Lake District ospreys produce eggs at Bassenthwaite nest

Bassenthwaite ospreys
Image caption Experts are hopeful the birds will produce more eggs

A pair of nesting ospreys in Cumbria have produced two eggs at a secluded site at Bassenthwaite, experts believe.

The birds, thought to be a different pairing to those which have nested at the Lake District site since 2001, arrived in April.

Members of the Lake District Osprey Project (LDOP) believe the first egg was laid early last week.

Since ospreys returned to the secure Bassenthwaite nesting site, a total of 24 chicks have been raised.

Pete Barron, of the LDOP, said: "Since 7 May, we have noticed a change in the behaviour of the ringed female.

"She is now regularly shifting around the nest and turning the eggs. When the male returns to the nest and brings in fish, he also takes a turn to incubate the eggs.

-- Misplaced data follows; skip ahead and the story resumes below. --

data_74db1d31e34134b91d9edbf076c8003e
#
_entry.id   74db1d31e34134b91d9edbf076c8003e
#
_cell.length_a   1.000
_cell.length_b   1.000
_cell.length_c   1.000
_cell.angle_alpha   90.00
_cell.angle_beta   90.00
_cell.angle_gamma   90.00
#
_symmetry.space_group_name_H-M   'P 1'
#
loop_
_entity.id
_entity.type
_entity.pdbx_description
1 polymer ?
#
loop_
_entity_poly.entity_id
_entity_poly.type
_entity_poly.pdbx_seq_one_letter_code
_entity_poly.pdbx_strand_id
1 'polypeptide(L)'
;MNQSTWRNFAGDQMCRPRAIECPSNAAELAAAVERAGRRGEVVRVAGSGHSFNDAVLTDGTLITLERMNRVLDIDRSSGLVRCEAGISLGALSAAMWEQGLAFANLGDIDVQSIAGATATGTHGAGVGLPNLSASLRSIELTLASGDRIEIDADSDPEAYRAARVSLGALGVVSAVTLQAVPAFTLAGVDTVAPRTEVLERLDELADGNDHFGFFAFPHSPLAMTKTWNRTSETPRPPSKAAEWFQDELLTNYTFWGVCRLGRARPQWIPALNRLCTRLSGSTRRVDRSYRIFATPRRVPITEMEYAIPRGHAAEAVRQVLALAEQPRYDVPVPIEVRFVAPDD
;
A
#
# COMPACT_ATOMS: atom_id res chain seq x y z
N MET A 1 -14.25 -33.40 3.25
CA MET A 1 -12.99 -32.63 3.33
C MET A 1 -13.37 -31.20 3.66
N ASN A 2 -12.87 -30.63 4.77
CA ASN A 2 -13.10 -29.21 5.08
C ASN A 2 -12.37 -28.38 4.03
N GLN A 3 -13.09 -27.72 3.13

'Wonderful news'

"This is classic behaviour which indicates the pair incubating their clutch.

"We have at least one, maybe two eggs, but to add to the excitement the birds continue to mate, suggesting there may still be more eggs to come in the next few days.

"It is wonderful news that this new pairing have successfully mated and we hope for a full clutch with three chicks hatching in a few weeks time."

Incubation is carried out mainly by the female and takes up to 40 days, with the average being 37.

Ospreys usually lay three eggs, so the LDOP team are keeping their fingers crossed for the arrival of more eggs.

More than one million people have visited specially created viewpoints to see the birds of prey hunting over the lake.

Volunteers are providing 24-hour nest protection, as well as staffing the viewpoint at Dodd Wood, until September and the Whinlatter Visitor Centre.

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